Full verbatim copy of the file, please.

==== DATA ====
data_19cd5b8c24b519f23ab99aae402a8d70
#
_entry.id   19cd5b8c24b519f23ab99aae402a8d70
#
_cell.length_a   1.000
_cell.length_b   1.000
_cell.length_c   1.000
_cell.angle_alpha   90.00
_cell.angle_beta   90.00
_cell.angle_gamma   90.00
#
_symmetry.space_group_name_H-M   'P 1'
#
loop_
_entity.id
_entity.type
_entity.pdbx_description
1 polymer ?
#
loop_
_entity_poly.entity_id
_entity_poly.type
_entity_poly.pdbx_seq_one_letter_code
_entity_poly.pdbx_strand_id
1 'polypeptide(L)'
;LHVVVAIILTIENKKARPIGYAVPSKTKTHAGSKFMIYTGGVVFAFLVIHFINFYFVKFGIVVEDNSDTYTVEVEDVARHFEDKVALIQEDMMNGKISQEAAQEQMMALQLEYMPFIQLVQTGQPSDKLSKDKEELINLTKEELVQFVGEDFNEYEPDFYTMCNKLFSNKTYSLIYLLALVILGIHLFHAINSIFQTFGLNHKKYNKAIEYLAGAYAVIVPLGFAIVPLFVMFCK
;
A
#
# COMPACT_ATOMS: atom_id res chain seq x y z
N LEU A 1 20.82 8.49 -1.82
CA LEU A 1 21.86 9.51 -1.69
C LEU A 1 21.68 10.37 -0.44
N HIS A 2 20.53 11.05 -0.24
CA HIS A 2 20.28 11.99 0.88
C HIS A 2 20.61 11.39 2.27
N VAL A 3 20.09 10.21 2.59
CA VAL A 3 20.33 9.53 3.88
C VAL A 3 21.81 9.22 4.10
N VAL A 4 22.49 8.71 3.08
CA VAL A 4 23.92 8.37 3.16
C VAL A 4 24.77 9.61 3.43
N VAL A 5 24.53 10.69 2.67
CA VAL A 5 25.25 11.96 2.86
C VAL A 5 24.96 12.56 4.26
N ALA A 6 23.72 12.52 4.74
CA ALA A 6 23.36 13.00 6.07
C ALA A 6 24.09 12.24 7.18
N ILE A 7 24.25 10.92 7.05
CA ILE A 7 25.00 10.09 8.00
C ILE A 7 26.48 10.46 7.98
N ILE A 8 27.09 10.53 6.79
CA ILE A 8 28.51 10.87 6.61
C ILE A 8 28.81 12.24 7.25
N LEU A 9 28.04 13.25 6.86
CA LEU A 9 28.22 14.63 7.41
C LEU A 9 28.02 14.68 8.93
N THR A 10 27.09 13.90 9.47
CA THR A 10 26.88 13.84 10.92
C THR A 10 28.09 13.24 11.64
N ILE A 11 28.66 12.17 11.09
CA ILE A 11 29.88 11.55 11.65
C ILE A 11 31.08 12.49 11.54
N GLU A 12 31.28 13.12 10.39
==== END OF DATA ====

data_19cd5b8c24b519f23ab99aae402a8d70
#
_entry.id   19cd5b8c24b519f23ab99aae402a8d70
#
_cell.length_a   1.000
_cell.length_b   1.000
_cell.length_c   1.000
_cell.angle_alpha   90.00
_cell.angle_beta   90.00
_cell.angle_gamma   90.00
#
_symmetry.space_group_name_H-M   'P 1'
#
loop_
_entity.id
_entity.type
_entity.pdbx_description
1 polymer ?
#
loop_
_entity_poly.entity_id
_entity_poly.type
_entity_poly.pdbx_seq_one_letter_code
_entity_poly.pdbx_strand_id
1 'polypeptide(L)'
;LHVVVAIILTIENKKARPIGYAVPSKTKTHAGSKFMIYTGGVVFAFLVIHFINFYFVKFGIVVEDNSDTYTVEVEDVARHFEDKVALIQEDMMNGKISQEAAQEQMMALQLEYMPFIQLVQTGQPSDKLSKDKEELINLTKEELVQFVGEDFNEYEPDFYTMCNKLFSNKTYSLIYLLALVILGIHLFHAINSIFQTFGLNHKKYNKAIEYLAGAYAVIVPLGFAIVPLFVMFCK
;
A
#
# COMPACT_ATOMS: atom_id res chain seq x y z
N LEU A 1 20.82 8.49 -1.82
CA LEU A 1 21.86 9.51 -1.69
C LEU A 1 21.68 10.37 -0.44
N HIS A 2 20.53 11.05 -0.24
CA HIS A 2 20.28 11.99 0.88
C HIS A 2 20.61 11.39 2.27
N VAL A 3 20.09 10.21 2.59
CA VAL A 3 20.33 9.53 3.88
C VAL A 3 21.81 9.22 4.10
N VAL A 4 22.49 8.71 3.08
CA VAL A 4 23.92 8.37 3.16
C VAL A 4 24.77 9.61 3.43
N VAL A 5 24.53 10.69 2.67
CA VAL A 5 25.25 11.96 2.86
C VAL A 5 24.96 12.56 4.26
N ALA A 6 23.72 12.52 4.74
CA ALA A 6 23.36 13.00 6.07
C ALA A 6 24.09 12.24 7.18
N ILE A 7 24.25 10.92 7.05
CA ILE A 7 25.00 10.09 8.00
C ILE A 7 26.48 10.46 7.98
N ILE A 8 27.09 10.53 6.79
CA ILE A 8 28.51 10.87 6.61
C ILE A 8 28.81 12.24 7.25
N LEU A 9 28.04 13.25 6.86
CA LEU A 9 28.22 14.63 7.41
C LEU A 9 28.02 14.68 8.93
N THR A 10 27.09 13.90 9.47
CA THR A 10 26.88 13.84 10.92
C THR A 10 28.09 13.24 11.64
N ILE A 11 28.66 12.17 11.09
CA ILE A 11 29.88 11.55 11.65
C ILE A 11 31.08 12.49 11.54
N GLU A 12 31.28 13.12 10.39